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Author image Chad Granum
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Test::Builder::Provider - Helper for writing testing tools


  [Test Script] > [Test Tool] > [Test::Builder] > [Test::Bulder::Stream] > [Result Formatter]
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A test script uses a test tool such as Test::More, which uses Test::Builder to produce results. The results are sent to Test::Builder::Stream which then forwards them on to one or more formatters. The default formatter is Test::Builder::Fromatter::TAP which produces TAP output.


This package provides you with tools to write testing tools. It makes your job of integrating with Test::Builder and other testing tools much easier.


Instead of use Exporter or other exporters, you can use convenience functions to define exports on the fly.

    package My::Tester
    use strict;
    use warnings;

    use Test::Builder::Provider;

    sub before_import {
        my $class = shift;
        my ($import_args_ref) = @_;

        ... Modify $import_args_ref ...
        # $import_args_ref should contain only what you want to pass as
        # arguments into export().

    sub after_import {
        my $class = shift;
        my @args = @_;


    # Provide (export) an 'ok' function (the anonymous function is the export)
    provide ok => sub { builder()->ok(@_) };

    # Provide some of our package functions as test functions.
    provides qw/is is_deeply/;
    sub is { ... }
    sub is_deeply { ... };

    # Provide a 'subtests' function. Functions that accept a block like this
    # that may run other tests should be use provide_nest to mark them as
    # nested providers.
    provide_nest subtests => sub(&) { ... };

    # Provide a couple nested functions defined in our package
    provide_nests qw/subtests_alt subtests_xxx/;
    sub subtests_alt(&) { ... }
    sub subtests_xxx(&) { ... }

    # Export a helper function that does not produce any results (regular
    # export).
    give echo => sub { print @_ };

    # Same for multiple functions in our package:
    gives qw/echo_stdout echo_stderr/;
    sub echo_stdout { ... }
    sub echo_stderr { ... }


    use Test::More;
    use My::Tester;

    ok(1, "blah");

    is(1, 1, "got 1");

    subtests {
        ok(1, "a subtest");
        ok(1, "another");


Maybe you like Exporter or another export tool. In that case you still need the 'provides' and 'provide_nests' functions from here to mark testing tools as such.

This is also a quick way to update an old library, but you also need to remove any references to $Test::Builder::Level which is now deprecated.

    package My::Tester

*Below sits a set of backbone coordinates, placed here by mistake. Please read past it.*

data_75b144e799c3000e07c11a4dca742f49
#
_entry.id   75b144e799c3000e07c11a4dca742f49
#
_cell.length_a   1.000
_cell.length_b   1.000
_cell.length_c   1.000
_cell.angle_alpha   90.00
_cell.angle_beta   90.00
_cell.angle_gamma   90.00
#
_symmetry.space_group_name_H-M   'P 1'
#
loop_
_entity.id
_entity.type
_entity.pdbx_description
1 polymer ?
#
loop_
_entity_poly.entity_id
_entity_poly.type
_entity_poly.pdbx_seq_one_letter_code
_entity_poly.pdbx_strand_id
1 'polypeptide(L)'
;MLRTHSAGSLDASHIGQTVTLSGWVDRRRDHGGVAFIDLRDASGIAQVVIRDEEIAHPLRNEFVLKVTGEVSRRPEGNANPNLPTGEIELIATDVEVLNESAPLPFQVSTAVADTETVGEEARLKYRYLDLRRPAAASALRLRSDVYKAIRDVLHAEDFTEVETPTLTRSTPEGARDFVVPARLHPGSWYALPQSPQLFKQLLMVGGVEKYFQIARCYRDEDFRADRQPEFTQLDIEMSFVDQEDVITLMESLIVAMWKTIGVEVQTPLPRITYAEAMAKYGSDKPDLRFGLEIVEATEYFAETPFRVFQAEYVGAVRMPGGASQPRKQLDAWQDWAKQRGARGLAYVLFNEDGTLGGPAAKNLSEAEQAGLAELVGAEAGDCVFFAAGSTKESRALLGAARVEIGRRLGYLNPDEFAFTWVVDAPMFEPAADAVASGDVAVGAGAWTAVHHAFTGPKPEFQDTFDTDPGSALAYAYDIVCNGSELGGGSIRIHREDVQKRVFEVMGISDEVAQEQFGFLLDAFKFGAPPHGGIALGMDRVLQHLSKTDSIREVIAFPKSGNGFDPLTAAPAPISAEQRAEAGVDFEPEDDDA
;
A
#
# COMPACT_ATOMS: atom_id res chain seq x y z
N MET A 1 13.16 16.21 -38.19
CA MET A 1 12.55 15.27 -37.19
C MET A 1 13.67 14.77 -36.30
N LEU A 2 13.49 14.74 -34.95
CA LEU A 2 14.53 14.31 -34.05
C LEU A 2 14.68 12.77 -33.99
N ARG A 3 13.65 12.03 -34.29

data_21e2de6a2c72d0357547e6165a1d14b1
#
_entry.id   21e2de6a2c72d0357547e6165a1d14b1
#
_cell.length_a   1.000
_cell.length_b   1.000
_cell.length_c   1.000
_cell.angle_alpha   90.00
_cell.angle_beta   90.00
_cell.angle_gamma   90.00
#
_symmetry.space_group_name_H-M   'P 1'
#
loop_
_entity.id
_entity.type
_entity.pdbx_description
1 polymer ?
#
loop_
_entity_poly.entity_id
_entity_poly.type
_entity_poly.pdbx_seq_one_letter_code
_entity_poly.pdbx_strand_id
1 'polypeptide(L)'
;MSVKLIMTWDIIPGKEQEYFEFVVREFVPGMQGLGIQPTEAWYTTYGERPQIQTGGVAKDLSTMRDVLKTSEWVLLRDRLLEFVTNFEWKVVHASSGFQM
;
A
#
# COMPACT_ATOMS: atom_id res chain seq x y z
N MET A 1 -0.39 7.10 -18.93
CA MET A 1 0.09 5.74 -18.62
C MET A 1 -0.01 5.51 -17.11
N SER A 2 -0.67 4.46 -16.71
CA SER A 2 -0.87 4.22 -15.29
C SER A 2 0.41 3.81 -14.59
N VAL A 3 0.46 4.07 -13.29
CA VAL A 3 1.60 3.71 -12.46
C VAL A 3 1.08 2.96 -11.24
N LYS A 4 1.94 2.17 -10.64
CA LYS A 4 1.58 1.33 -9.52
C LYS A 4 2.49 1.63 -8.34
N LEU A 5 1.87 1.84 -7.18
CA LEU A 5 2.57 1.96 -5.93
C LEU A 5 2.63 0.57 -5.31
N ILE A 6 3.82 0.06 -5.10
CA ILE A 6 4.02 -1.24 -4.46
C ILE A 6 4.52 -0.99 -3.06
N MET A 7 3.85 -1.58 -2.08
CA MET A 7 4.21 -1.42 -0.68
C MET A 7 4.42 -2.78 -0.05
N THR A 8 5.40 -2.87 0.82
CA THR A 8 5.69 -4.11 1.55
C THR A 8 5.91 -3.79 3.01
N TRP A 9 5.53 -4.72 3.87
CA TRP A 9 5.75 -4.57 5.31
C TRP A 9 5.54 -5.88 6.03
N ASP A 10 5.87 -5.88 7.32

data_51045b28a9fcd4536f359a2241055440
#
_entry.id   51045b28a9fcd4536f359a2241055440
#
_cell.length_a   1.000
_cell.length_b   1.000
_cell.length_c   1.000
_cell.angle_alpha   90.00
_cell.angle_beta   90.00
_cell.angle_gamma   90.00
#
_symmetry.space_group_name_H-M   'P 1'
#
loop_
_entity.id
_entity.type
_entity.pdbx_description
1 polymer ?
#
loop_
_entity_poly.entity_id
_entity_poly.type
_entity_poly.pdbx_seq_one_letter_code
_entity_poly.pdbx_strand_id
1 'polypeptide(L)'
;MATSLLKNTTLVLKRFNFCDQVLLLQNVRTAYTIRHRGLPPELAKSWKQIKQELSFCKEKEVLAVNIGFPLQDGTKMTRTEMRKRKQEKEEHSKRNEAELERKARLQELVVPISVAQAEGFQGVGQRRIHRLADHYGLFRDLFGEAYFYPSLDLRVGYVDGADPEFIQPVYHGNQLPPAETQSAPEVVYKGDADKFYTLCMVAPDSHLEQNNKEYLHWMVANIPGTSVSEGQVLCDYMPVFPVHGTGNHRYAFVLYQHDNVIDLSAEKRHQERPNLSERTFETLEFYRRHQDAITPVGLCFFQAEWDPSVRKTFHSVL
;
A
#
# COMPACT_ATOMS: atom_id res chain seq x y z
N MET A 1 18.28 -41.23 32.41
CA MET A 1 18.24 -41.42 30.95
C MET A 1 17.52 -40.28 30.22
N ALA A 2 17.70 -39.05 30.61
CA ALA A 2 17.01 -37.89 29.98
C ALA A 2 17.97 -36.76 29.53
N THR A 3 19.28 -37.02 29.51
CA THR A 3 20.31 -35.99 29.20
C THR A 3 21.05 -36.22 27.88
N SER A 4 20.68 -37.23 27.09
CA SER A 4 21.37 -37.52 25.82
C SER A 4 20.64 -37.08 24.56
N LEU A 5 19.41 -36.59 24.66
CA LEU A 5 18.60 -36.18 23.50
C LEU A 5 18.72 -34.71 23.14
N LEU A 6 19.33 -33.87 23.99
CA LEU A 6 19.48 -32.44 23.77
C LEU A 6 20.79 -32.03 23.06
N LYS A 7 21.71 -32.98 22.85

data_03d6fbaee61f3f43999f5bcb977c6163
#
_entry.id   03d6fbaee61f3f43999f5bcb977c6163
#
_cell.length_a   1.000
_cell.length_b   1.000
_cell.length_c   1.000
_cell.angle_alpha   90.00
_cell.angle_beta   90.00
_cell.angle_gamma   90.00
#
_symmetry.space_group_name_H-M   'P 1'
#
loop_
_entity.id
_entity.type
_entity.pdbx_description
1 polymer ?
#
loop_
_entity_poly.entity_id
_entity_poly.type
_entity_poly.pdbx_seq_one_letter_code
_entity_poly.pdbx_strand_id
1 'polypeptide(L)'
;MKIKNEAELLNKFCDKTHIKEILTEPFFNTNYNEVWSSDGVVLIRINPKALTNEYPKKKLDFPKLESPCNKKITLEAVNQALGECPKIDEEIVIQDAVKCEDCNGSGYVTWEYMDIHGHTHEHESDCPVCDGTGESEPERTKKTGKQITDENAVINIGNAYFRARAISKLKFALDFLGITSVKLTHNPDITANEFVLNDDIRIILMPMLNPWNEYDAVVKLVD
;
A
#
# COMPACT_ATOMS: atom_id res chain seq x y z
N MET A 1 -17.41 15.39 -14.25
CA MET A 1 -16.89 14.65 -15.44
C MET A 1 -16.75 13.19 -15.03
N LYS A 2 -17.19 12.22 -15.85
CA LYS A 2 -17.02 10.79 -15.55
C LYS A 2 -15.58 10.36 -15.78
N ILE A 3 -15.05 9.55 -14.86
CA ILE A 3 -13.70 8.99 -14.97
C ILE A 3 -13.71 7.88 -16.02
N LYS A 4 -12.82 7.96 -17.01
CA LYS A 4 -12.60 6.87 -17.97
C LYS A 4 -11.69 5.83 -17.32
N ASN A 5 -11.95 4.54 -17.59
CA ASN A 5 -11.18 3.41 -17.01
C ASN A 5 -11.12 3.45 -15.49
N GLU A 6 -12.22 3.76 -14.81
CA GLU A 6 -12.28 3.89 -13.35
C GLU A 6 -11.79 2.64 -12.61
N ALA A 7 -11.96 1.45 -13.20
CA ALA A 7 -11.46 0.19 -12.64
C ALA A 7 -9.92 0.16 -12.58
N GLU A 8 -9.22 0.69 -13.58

use strict;
    use warnings;

    use base 'Exporter';
    use Test::Builder::Provider qw/provides provide_nests/;

    our @EXPORT = qw{
        ok is is_deeply
        subtests subtests_alt subtests_xxx
        echo echo_stderr echo stdout

    # *mark* the testing tools
    provides qw/ok is is_deeply/;
    sub ok { builder()->ok(@_) }
    sub is { ... }
    sub is_deeply { ... };

    # *mark* the nesting test tools
    provide_nests qw/subtests subtests_alt subtests_xxx/;
    sub subtests(&) { ... }
    sub subtests_alt(&) { ... }
    sub subtests_xxx(&) { ... }

    # No special marking needed for these as they do not produce results.
    sub echo { print @_ }
    sub echo_stdout { ... }
    sub echo_stderr { ... }


Importing this module will always mark your package as a test provider. It does this by injecting a method into your package called 'TB_PROVIDER_META'. This method simply returns the meta-data hash for your package.

To avoid this you can use 'require' instead of 'use', or you can use () in your import:

    # Load the module, but do not make this package a provider.
    require Test::Builder::Provider;
    use Test::Builder::Provider();


All of these subs are injected into your package (unless you request a subset).

my $tb = TB()
my $tb = builder()

Get the correct instance of Test::Builder. Usually this is the instance used in the test file calling a tool in your package. If no such instance can be found the default Test::Builder instance will be used.


Used to mark the $target package as a test package that consumes your test package for tools. This is done automatically for you if you use the default 'import' sub below.


An import() function that exports your tools to any consumers of your class.

$class->export($dest, @list)

Export the packages tools into the $dest package. @list me be specified to restrict what is exported. Prefix any item in the list with '!' to prevent exporting it.

provide $name
provide $name => sub { ... }

Provide a testing tool that will produce results. If no coderef is given it will look for a coderef with $name in your package.

You may also use this to export refs of any type.

provides qw/sub1 sub2 .../

Like provide except you can specify multiple subs to export.

provide_nest $name
provide_nest $name => sub(&) { ... }

Like provide, but use on tools like subtests that accept a block of tests to be run.

provide_nests qw/sub1 sub2 .../

Same as providesm, but used on nesting tools.

give $name
give $name => sub { ... }

Export a helper function that does not produce results.

gives qw/sub1 sub2 .../

Export helper functions.


See Test::Tester2


Chad Granum <exodist@cpan.org>


The source code repository for Test::More can be found at http://github.com/Test-More/test-more/.


Copyright 2014 Chad Granum <exodist7@gmail.com>.

This program is free software; you can redistribute it and/or modify it under the same terms as Perl itself.

See http://www.perl.com/perl/misc/Artistic.html